Liverpool are determined to keep Alonso despite Real Madrid's very public interest, but having just published worrying financial results and with Rafael Benitez having to work with a restricted transfer budget, the Anfield club might be forced to sell, especially if the player wants to leave. Alonso, in South Africa with the Spain squad for the Confederations Cup, pointedly refused to answer questions about his future at Liverpool.

His Anfield colleague Fernando Torres admitted he was concerned about losing his Spain team-mates Alonso and Alvaro Arbeloa to La Liga but insisted that playing for a club with the traditions of Liverpool should count for more than a decline in your net income.

"I worry about losing my team-mates, of course," Torres said. "But when you play for a team like Liverpool you don't have to worry about that. You are a top player and you will get a good contract. You don't have to be scared to lose a little bit of money."

That depends on your definition of 'little'. Alonso signed a five-year contract with Liverpool in 2007 worth an estimated £65,000 a week. At the time there was €1.48 to the pound so he was on €96,200 per week but due to the weakness of the pound that has fallen to €76,700 a week. When the 50% tax rate comes in next April that will drop to €69,000 a week, so he could be losing €27,200 every week compared to what he was earning back in 2007. Overall, Alonso fears he could end up losing nearly £1.2 million per year.

Alonso is not the only player unhappy with the British tax system. Andrei Arshavin, of Arsenal, claimed he had an "unpleasant surprise" when he opened his first pay packet and saw how much he was paying in tax. The Russian international is now trying to renegotiate his £80,000 a week contract to ensure he has a higher net earnings.

Clubs across the country are concerned that foreign players are using the weak pound as an excuse to get a pay rise.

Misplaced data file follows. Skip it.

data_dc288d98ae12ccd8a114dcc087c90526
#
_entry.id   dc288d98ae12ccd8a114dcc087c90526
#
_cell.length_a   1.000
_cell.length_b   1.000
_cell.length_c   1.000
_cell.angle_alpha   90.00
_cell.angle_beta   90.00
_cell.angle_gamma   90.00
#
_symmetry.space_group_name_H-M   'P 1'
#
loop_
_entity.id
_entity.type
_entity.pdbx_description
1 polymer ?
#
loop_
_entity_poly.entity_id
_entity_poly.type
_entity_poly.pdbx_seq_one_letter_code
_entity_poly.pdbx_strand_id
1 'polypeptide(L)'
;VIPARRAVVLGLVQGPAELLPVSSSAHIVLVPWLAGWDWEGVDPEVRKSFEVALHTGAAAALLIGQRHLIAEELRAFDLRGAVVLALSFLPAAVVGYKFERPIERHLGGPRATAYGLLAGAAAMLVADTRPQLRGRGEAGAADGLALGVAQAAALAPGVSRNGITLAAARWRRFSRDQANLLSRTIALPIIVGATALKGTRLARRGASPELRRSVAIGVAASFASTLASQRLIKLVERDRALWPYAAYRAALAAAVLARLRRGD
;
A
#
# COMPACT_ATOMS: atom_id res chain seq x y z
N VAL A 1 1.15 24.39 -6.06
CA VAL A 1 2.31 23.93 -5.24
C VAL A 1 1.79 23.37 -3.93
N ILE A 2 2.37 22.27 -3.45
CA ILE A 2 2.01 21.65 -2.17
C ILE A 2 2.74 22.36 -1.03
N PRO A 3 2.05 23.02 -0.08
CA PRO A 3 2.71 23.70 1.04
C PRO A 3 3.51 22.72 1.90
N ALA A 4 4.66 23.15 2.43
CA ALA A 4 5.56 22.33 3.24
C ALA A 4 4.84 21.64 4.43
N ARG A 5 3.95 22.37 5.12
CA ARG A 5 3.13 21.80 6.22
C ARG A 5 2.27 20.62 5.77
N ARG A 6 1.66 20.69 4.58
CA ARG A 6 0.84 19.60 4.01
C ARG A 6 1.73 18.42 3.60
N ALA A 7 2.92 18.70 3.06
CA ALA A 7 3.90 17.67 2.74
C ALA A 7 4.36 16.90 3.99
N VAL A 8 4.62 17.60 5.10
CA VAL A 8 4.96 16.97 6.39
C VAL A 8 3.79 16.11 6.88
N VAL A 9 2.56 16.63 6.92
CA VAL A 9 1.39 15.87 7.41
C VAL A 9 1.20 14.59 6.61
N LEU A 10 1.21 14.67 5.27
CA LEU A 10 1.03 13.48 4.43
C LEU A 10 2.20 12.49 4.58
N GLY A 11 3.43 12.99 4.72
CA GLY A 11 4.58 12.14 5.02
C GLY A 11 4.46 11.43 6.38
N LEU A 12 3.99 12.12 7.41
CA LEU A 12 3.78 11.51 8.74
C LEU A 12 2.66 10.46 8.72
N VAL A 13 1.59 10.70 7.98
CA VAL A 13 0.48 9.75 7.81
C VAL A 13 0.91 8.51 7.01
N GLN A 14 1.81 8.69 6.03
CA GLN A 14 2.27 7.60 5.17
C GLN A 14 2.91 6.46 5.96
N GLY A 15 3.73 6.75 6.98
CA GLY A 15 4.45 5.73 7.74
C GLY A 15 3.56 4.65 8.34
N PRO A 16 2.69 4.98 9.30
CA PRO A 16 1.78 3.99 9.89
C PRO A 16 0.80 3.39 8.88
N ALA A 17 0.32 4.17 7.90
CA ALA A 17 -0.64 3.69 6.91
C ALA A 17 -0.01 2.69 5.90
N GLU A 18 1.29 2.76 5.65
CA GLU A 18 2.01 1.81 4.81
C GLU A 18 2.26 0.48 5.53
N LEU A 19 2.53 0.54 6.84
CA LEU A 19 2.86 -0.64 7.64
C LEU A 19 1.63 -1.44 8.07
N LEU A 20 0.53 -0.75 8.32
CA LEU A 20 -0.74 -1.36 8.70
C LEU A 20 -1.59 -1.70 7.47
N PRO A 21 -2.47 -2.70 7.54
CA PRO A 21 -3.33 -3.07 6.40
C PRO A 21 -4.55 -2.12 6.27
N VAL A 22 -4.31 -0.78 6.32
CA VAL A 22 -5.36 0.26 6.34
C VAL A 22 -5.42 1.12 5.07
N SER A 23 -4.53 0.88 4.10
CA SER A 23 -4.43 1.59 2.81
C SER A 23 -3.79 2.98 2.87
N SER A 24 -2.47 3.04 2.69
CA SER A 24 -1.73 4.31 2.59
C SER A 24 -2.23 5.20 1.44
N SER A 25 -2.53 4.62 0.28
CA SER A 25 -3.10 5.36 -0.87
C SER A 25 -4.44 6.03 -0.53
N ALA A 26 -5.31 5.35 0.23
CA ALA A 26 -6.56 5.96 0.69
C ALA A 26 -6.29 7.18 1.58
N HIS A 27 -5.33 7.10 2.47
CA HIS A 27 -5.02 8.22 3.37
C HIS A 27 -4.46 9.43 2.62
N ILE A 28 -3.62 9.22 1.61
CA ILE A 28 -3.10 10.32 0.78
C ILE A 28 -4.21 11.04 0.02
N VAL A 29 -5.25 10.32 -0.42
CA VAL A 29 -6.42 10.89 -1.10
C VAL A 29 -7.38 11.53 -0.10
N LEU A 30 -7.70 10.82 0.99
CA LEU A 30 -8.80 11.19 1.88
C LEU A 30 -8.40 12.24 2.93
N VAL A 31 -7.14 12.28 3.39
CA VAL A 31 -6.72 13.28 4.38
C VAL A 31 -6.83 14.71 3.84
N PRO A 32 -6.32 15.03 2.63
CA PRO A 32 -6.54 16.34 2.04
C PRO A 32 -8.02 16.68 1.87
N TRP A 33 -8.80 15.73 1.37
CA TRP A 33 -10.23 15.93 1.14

Arsene Wenger, the Arsenal manager, predicted back in April that "the domination of the Premier League will go" because of the government's tax policy and the fact that the United Kingdom has been hit particularly hard by the financial crisis. His prophecy seems to have been realised.

Accountants working with footballers and clubs are trying to come up with all sorts of ways of avoiding paying the top tax rate. One option being explored is paying players in interest-free loans which would attract a much lower tax rate. But ultimately, it seems the power base has shifted to the Continent.

That is particularly true of Spain, who can set up foreign players as 'company executives' who have a preferential 23 per cent tax rate for the first six years. David Beckham was on this kind of deal and Cristiano Ronaldo and Kaka will be on a similar scheme. Obviously this gives clubs like Real Madrid and Barcelona a real competitive advantage in the market.

Sam Rush, whose WMG agency look after Michael Owen and Steven Gerrard, believes English clubs will have to bear the brunt of the cost as foreign players will increasingly demand to have contracts net of tax.

"If clubs want to keep top players they are going to have to push the boundaries of their financial parameters," he said. "In Europe sums are offered net of tax. That's ultimately what's going to happen here in the UK."

Liverpool's Jermaine Pennant On Sunderland's Radar

Sunderland are planning to pounce for Liverpool's Jermaine Pennant during the close-season, according to a report in the British tabloid The Sun.

The 26-year-old's contract at Anfield is due to expire this summer, so the Mackems will be able to land him on a free-transfer.

The former England Under-21 international fell down the Reds' pecking order last season and was allowed to join Portsmouth on loan in January, however, the south coast club have decided not to make his switch permanent.

Newly-appointed Black Cats manager Steve Bruce is thought to be an admirer of the right-sided winger having signed him from Arsenal for Birmingham City in 2005.

It is claimed that Madrid rivals Atletico and Real are also interested in acquiring Pennant's services, but he is apparently reluctant to move abroad.

It is thought that Sunderland will offer him a three-year contract worth around £65,000-a-week.